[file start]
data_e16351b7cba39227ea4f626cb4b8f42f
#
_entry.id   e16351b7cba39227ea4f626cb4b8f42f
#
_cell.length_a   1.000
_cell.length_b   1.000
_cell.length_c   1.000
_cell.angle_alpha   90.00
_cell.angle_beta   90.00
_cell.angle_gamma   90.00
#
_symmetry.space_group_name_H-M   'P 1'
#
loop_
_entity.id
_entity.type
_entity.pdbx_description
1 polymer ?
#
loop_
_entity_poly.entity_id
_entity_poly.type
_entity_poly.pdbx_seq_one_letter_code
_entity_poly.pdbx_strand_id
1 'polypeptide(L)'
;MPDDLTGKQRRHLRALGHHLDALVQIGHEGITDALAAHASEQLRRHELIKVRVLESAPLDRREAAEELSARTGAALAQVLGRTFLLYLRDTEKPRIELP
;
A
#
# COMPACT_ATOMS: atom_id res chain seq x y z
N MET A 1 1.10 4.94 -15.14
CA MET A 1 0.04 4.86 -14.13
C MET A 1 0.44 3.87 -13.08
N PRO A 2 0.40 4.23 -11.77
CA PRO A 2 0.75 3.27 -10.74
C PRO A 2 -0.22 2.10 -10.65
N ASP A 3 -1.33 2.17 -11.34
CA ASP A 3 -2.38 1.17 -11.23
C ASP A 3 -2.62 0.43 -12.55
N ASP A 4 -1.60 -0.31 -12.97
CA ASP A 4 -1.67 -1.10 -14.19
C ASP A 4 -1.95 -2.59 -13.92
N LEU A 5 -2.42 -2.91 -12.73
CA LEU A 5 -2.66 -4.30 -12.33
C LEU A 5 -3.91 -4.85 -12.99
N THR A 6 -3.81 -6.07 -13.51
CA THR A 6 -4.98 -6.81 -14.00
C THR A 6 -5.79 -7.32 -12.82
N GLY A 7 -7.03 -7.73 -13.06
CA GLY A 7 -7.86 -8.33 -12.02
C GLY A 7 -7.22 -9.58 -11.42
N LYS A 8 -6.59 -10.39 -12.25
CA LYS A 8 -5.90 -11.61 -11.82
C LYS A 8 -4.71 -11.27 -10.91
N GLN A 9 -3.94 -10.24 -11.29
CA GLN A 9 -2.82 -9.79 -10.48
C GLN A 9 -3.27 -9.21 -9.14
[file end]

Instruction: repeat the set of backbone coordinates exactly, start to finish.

data_e16351b7cba39227ea4f626cb4b8f42f
#
_entry.id   e16351b7cba39227ea4f626cb4b8f42f
#
_cell.length_a   1.000
_cell.length_b   1.000
_cell.length_c   1.000
_cell.angle_alpha   90.00
_cell.angle_beta   90.00
_cell.angle_gamma   90.00
#
_symmetry.space_group_name_H-M   'P 1'
#
loop_
_entity.id
_entity.type
_entity.pdbx_description
1 polymer ?
#
loop_
_entity_poly.entity_id
_entity_poly.type
_entity_poly.pdbx_seq_one_letter_code
_entity_poly.pdbx_strand_id
1 'polypeptide(L)'
;MPDDLTGKQRRHLRALGHHLDALVQIGHEGITDALAAHASEQLRRHELIKVRVLESAPLDRREAAEELSARTGAALAQVLGRTFLLYLRDTEKPRIELP
;
A
#
# COMPACT_ATOMS: atom_id res chain seq x y z
N MET A 1 1.10 4.94 -15.14
CA MET A 1 0.04 4.86 -14.13
C MET A 1 0.44 3.87 -13.08
N PRO A 2 0.40 4.23 -11.77
CA PRO A 2 0.75 3.27 -10.74
C PRO A 2 -0.22 2.10 -10.65
N ASP A 3 -1.33 2.17 -11.34
CA ASP A 3 -2.38 1.17 -11.23
C ASP A 3 -2.62 0.43 -12.55
N ASP A 4 -1.60 -0.31 -12.97
CA ASP A 4 -1.67 -1.10 -14.19
C ASP A 4 -1.95 -2.59 -13.92
N LEU A 5 -2.42 -2.91 -12.73
CA LEU A 5 -2.66 -4.30 -12.33
C LEU A 5 -3.91 -4.85 -12.99
N THR A 6 -3.81 -6.07 -13.51
CA THR A 6 -4.98 -6.81 -14.00
C THR A 6 -5.79 -7.32 -12.82
N GLY A 7 -7.03 -7.73 -13.06
CA GLY A 7 -7.86 -8.33 -12.02
C GLY A 7 -7.22 -9.58 -11.42
N LYS A 8 -6.59 -10.39 -12.25
CA LYS A 8 -5.90 -11.61 -11.82
C LYS A 8 -4.71 -11.27 -10.91
N GLN A 9 -3.94 -10.24 -11.29
CA GLN A 9 -2.82 -9.79 -10.48
C GLN A 9 -3.27 -9.21 -9.14